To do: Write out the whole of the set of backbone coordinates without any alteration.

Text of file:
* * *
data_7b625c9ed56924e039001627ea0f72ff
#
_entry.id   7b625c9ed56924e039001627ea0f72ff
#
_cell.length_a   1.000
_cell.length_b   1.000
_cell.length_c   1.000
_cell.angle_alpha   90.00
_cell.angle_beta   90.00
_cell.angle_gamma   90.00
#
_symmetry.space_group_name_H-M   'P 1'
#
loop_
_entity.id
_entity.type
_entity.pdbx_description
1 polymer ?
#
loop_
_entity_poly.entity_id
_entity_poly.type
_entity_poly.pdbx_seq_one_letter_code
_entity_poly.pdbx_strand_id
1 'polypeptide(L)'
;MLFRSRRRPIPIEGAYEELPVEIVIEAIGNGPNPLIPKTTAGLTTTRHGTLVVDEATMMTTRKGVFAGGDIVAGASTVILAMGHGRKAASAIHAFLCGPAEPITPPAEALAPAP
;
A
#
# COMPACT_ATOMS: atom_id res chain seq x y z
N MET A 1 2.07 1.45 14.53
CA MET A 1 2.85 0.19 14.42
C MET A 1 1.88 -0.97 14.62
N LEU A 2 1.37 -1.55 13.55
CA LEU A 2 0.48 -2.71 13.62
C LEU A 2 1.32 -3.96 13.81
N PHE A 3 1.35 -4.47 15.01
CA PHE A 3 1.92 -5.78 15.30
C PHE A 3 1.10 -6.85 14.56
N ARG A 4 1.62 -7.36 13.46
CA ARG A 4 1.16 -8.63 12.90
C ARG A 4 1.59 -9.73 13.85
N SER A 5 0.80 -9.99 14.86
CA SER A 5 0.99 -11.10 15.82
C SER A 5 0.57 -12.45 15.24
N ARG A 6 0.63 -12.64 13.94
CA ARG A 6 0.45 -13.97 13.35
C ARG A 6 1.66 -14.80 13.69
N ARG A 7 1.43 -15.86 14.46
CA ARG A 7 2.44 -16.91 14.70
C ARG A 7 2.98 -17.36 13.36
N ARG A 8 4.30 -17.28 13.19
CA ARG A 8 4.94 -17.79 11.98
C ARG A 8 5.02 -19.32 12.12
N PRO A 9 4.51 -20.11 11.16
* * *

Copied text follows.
data_7b625c9ed56924e039001627ea0f72ff
#
_entry.id   7b625c9ed56924e039001627ea0f72ff
#
_cell.length_a   1.000
_cell.length_b   1.000
_cell.length_c   1.000
_cell.angle_alpha   90.00
_cell.angle_beta   90.00
_cell.angle_gamma   90.00
#
_symmetry.space_group_name_H-M   'P 1'
#
loop_
_entity.id
_entity.type
_entity.pdbx_description
1 polymer ?
#
loop_
_entity_poly.entity_id
_entity_poly.type
_entity_poly.pdbx_seq_one_letter_code
_entity_poly.pdbx_strand_id
1 'polypeptide(L)'
;MLFRSRRRPIPIEGAYEELPVEIVIEAIGNGPNPLIPKTTAGLTTTRHGTLVVDEATMMTTRKGVFAGGDIVAGASTVILAMGHGRKAASAIHAFLCGPAEPITPPAEALAPAP
;
A
#
# COMPACT_ATOMS: atom_id res chain seq x y z
N MET A 1 2.07 1.45 14.53
CA MET A 1 2.85 0.19 14.42
C MET A 1 1.88 -0.97 14.62
N LEU A 2 1.37 -1.55 13.55
CA LEU A 2 0.48 -2.71 13.62
C LEU A 2 1.32 -3.96 13.81
N PHE A 3 1.35 -4.47 15.01
CA PHE A 3 1.92 -5.78 15.30
C PHE A 3 1.10 -6.85 14.56
N ARG A 4 1.62 -7.36 13.46
CA ARG A 4 1.16 -8.63 12.90
C ARG A 4 1.59 -9.73 13.85
N SER A 5 0.80 -9.99 14.86
CA SER A 5 0.99 -11.10 15.82
C SER A 5 0.57 -12.45 15.24
N ARG A 6 0.63 -12.64 13.94
CA ARG A 6 0.45 -13.97 13.35
C ARG A 6 1.66 -14.80 13.69
N ARG A 7 1.43 -15.86 14.46
CA ARG A 7 2.44 -16.91 14.70
C ARG A 7 2.98 -17.36 13.36
N ARG A 8 4.30 -17.28 13.19
CA ARG A 8 4.94 -17.79 11.98
C ARG A 8 5.02 -19.32 12.12
N PRO A 9 4.51 -20.11 11.16